How to get the linear and angular acceleration generated by a force vector field?

I am working on a physics simulation and I have to calculate the angular acceleration in degrees per seconds squared around the point on the object located relatively to the center of a vector field (0,0) and the linear acceleration in Meters per seconds squared. Every vector in the vector field represents a force in Newton pointing in the direction of the vector. This is based in a side viewed 2-D world. Hope you have a way to do it.

Let exist a generic 2D space, and there is a 2D object in that space, called $S$. The point $\mathbf r = (x, y, z)$ is a generic point of the space, while $\mathbf r' = (x', y', z')$ is a generic point inside $S$. Let a force field $\mathbf F(\mathbf r, t)$, which means, at each point $\mathbf r$, in a given time $t$, there is a force $\mathbf F$, given by $\mathbf F = \mathbf F(\mathbf r, t)$. Since it is 2D, our vectors lies inside a plan. In a given point $\mathbf r'$ the object $S$ has a density $\sigma = \sigma(\mathbf r')$.

To make things more general, let's think in a real field $\mathbf E(\mathbf r, t)$. The field is linearly related to the force by parameter $q$: $$\mathbf F = q\mathbf E = m\frac{d^2\mathbf r}{dt^2}$$

Where $q$ is a field parameter inherent to the object $S$. For example, if $\mathbf E$ is an electric field, then $q$ will be the total charge of the object $S$. If $\mathbf E$ is an gravitational field, then $q$ is the total mass of the object $S$. The density $\sigma$ is surface density of the field parameter. Hence, if $\mathbf E$ is an electric field, $\sigma$ is the surface charge density of object $S$ in a given point $\mathbf r'$. If $\mathbf E$ is an gravitational field, $\sigma$ is the surface mass density of object $S$ in a given point $\mathbf r'$.

Notice: $$q = \iint_S dq = \iint_S \sigma(\mathbf r')dS$$

Where $q$ is the total charge, or the total mass, etc, of the object.

Linear Dynamics

Now, let's go to the dynamics. The linear motion: $\mathbf F = q\mathbf E$. Therefore, the force of the whole object, is an integration: $$\mathbf F = \iint_S\mathbf Edq = \iint_S\mathbf E(\mathbf r', t)\sigma(\mathbf r')dS$$

The force then, can be related to its linear acceleration $\mathbf a$ (m/s$^2$) using: $$\mathbf F = m\mathbf a = m\frac{d^2\mathbf r}{dt^2}$$

Rotational Dynamics

It will rotate around their center of mass, which can be computed with an integration around the whole object $S$: $$\mathbf R_{cm} = \frac{1}{q}\iint_S\mathbf r'\sigma(\mathbf r')dS$$

Since $S$ is two-dimensional, then this will be a surface integral. Same way, the torque of the object when rotated around the center of mass: $$\mathbf \tau = \iint_S (\mathbf r' - \mathbf R_{cm})\times\mathbf E(\mathbf r', t)\sigma(\mathbf r')dS$$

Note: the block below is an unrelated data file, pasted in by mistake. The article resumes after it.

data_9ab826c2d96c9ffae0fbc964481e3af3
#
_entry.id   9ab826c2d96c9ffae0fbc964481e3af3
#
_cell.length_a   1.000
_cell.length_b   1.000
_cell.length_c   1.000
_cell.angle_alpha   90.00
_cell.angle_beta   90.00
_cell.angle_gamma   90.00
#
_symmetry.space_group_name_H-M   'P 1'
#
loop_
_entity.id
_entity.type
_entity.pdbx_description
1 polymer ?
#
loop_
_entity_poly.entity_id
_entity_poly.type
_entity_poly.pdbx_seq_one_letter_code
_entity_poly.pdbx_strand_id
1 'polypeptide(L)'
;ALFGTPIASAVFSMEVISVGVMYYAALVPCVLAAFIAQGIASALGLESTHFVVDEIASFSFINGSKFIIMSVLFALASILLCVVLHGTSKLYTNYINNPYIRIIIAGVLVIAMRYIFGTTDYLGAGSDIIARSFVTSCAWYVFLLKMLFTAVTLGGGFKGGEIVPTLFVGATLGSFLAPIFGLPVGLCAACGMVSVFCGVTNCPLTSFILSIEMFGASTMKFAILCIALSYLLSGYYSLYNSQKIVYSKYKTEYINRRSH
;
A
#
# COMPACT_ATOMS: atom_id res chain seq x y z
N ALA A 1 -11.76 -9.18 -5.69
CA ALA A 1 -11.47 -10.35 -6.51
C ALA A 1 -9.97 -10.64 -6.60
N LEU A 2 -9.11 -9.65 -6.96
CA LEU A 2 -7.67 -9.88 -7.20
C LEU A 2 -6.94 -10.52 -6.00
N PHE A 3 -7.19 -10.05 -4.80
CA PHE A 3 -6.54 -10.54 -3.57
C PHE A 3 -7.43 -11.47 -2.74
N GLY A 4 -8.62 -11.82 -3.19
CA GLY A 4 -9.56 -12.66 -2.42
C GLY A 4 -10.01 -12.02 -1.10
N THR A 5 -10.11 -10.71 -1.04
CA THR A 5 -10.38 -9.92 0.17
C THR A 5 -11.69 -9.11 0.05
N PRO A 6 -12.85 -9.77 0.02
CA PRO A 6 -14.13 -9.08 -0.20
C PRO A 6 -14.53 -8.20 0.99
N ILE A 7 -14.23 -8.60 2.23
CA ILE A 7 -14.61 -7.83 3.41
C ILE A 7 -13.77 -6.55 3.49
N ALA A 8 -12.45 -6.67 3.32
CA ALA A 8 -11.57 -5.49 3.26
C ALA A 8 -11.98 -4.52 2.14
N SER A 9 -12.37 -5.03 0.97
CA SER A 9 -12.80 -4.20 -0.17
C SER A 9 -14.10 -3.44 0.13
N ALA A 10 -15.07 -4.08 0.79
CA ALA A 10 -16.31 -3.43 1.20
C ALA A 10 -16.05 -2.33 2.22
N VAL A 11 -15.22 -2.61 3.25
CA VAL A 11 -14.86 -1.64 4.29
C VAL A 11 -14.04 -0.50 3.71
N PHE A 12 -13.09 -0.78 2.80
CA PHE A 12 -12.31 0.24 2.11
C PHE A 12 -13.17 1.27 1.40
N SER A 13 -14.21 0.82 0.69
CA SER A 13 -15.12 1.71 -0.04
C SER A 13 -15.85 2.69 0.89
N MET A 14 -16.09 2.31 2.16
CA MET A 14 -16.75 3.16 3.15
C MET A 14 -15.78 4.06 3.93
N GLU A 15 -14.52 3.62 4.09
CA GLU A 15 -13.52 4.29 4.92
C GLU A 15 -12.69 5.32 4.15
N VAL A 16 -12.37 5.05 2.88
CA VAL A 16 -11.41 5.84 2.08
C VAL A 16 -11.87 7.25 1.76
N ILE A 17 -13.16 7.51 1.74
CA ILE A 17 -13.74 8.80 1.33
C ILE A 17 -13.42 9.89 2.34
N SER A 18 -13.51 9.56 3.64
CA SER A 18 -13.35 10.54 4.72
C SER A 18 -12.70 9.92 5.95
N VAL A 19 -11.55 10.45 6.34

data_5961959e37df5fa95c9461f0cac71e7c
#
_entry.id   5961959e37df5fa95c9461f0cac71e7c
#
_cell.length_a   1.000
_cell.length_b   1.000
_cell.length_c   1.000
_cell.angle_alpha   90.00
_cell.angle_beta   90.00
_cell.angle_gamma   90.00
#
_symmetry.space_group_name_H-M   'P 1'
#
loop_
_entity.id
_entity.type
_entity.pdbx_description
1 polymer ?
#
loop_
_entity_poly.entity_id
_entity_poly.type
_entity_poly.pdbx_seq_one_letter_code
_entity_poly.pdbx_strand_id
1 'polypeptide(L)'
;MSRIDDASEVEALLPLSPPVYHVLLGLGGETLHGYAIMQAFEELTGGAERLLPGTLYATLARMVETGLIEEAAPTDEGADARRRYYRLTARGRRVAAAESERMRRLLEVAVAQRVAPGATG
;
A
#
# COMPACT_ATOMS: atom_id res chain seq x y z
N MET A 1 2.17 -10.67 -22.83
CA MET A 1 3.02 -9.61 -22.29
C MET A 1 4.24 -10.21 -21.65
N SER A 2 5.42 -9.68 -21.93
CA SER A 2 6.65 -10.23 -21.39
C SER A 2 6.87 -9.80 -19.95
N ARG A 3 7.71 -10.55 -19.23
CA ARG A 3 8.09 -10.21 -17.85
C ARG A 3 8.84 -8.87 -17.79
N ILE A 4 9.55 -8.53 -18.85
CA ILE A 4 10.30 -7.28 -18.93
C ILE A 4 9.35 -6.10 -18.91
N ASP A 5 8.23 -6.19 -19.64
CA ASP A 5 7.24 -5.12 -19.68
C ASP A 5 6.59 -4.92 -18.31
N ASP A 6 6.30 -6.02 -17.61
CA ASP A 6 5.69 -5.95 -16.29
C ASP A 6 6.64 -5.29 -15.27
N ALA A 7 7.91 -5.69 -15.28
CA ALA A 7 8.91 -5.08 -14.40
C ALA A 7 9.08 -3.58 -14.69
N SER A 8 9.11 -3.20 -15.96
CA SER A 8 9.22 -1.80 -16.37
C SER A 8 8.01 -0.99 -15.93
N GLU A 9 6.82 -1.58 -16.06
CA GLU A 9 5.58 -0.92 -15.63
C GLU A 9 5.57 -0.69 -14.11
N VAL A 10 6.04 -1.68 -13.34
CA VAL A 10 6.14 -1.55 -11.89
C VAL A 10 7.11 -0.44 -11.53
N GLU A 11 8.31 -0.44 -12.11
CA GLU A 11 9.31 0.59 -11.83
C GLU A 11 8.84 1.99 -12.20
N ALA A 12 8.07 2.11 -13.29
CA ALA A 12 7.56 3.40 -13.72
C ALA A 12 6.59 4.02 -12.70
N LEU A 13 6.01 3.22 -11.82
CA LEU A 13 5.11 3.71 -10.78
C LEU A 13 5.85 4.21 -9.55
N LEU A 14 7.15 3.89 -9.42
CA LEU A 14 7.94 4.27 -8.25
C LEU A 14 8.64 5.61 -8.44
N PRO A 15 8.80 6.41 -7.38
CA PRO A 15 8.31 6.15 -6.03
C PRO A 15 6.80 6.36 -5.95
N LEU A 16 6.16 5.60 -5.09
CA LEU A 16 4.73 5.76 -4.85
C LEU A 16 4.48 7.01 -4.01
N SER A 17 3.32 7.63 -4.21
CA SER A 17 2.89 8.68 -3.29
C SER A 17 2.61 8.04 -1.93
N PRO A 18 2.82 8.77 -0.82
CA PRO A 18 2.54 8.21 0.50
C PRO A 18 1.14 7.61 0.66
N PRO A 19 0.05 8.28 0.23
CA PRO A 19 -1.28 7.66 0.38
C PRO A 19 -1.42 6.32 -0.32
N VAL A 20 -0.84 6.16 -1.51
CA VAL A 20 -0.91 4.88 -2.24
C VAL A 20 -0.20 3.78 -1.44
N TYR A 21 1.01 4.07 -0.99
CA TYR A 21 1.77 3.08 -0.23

If you know the shape of the object and its density, you can do the integration manually and then plug the result in the computer. I recommend this method. If you don't know the objects shape, you can do the integration numerically (which will take time, and often not suited for a real time simulation). The torque and the angular aceleration $\alpha$ (rad / sec$^2$) are related. So as the angular momentum and the angular speed $\omega$ (rad / sec). $$\tau = \frac{dL}{dt},\quad\quad\quad \tau = I\alpha,\quad\quad\quad L = I\omega, \quad\quad\quad \alpha = \frac{d\omega}{dt}$$

where, $I$ is the inertia tensor of the object. Since we are all in 2D here, the angular momentum and the torque will be in a single direction: The direction perpendicular to the 2D plan everything happen. And the inertia tensor will collapse to a single number: The moment of inertia when rotation axis is at the center of mass is calculated: $$I = \iint_S\mathbf (\mathbf r' - \mathbf R_{cm})^2\sigma(\mathbf r')dS$$

• may I know how to get the torque in degrees per second too? I have an unclear idea how to find it. How do I do it if the component is made of smaller parts with different densitys? – Wicpar Dec 23 '14 at 15:06
• $\omega$ is the measure what you want, in rad per second, which you can convert to degree per second. – Physicist137 Dec 23 '14 at 15:10
• wow! thanks for the update, you just saved me tons of work... I was trying to get ω but now you give me α all is way easyer because I do not have to reverse derivate τ... – Wicpar Dec 25 '14 at 11:54
• May I know a bit more about some variables, especially in F(r',t) wich I do not exactly understand, are they geometrical coordinates? – Wicpar Dec 25 '14 at 11:57
• I have edited to bring more details about $\mathbf F(\mathbf r', t)$. And to organize a little bit more =). And made a review. – Physicist137 Dec 25 '14 at 14:28